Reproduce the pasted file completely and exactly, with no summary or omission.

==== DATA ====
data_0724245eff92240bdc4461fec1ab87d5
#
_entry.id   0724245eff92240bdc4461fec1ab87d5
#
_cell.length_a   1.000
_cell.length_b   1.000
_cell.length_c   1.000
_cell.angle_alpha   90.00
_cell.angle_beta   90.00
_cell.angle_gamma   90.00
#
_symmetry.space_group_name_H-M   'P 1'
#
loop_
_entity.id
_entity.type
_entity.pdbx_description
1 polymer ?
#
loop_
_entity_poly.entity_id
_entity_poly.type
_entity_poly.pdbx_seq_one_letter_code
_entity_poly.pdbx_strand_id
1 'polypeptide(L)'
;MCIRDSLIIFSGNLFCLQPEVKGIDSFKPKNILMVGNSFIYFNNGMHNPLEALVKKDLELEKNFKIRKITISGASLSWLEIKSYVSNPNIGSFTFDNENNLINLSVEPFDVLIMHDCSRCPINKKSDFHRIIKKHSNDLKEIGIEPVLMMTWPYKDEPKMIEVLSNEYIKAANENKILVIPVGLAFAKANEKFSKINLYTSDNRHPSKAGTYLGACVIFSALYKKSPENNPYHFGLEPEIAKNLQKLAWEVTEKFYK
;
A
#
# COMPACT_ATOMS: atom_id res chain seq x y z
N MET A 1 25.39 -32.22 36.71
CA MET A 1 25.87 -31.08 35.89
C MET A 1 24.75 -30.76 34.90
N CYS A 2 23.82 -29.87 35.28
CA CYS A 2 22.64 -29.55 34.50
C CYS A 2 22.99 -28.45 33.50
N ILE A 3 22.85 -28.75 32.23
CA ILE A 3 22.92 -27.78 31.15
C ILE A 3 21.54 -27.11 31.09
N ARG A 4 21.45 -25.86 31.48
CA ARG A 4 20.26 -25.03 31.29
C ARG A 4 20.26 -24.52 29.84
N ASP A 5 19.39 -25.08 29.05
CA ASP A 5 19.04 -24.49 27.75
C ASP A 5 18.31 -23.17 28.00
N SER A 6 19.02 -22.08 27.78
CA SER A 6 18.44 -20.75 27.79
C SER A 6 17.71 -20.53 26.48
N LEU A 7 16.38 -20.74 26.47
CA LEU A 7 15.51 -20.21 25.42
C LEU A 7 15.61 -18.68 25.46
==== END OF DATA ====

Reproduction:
data_0724245eff92240bdc4461fec1ab87d5
#
_entry.id   0724245eff92240bdc4461fec1ab87d5
#
_cell.length_a   1.000
_cell.length_b   1.000
_cell.length_c   1.000
_cell.angle_alpha   90.00
_cell.angle_beta   90.00
_cell.angle_gamma   90.00
#
_symmetry.space_group_name_H-M   'P 1'
#
loop_
_entity.id
_entity.type
_entity.pdbx_description
1 polymer ?
#
loop_
_entity_poly.entity_id
_entity_poly.type
_entity_poly.pdbx_seq_one_letter_code
_entity_poly.pdbx_strand_id
1 'polypeptide(L)'
;MCIRDSLIIFSGNLFCLQPEVKGIDSFKPKNILMVGNSFIYFNNGMHNPLEALVKKDLELEKNFKIRKITISGASLSWLEIKSYVSNPNIGSFTFDNENNLINLSVEPFDVLIMHDCSRCPINKKSDFHRIIKKHSNDLKEIGIEPVLMMTWPYKDEPKMIEVLSNEYIKAANENKILVIPVGLAFAKANEKFSKINLYTSDNRHPSKAGTYLGACVIFSALYKKSPENNPYHFGLEPEIAKNLQKLAWEVTEKFYK
;
A
#
# COMPACT_ATOMS: atom_id res chain seq x y z
N MET A 1 25.39 -32.22 36.71
CA MET A 1 25.87 -31.08 35.89
C MET A 1 24.75 -30.76 34.90
N CYS A 2 23.82 -29.87 35.28
CA CYS A 2 22.64 -29.55 34.50
C CYS A 2 22.99 -28.45 33.50
N ILE A 3 22.85 -28.75 32.23
CA ILE A 3 22.92 -27.78 31.15
C ILE A 3 21.54 -27.11 31.09
N ARG A 4 21.45 -25.86 31.48
CA ARG A 4 20.26 -25.03 31.29
C ARG A 4 20.26 -24.52 29.84
N ASP A 5 19.39 -25.08 29.05
CA ASP A 5 19.04 -24.49 27.75
C ASP A 5 18.31 -23.17 28.00
N SER A 6 19.02 -22.08 27.78
CA SER A 6 18.44 -20.75 27.79
C SER A 6 17.71 -20.53 26.48
N LEU A 7 16.38 -20.74 26.47
CA LEU A 7 15.51 -20.21 25.42
C LEU A 7 15.61 -18.68 25.46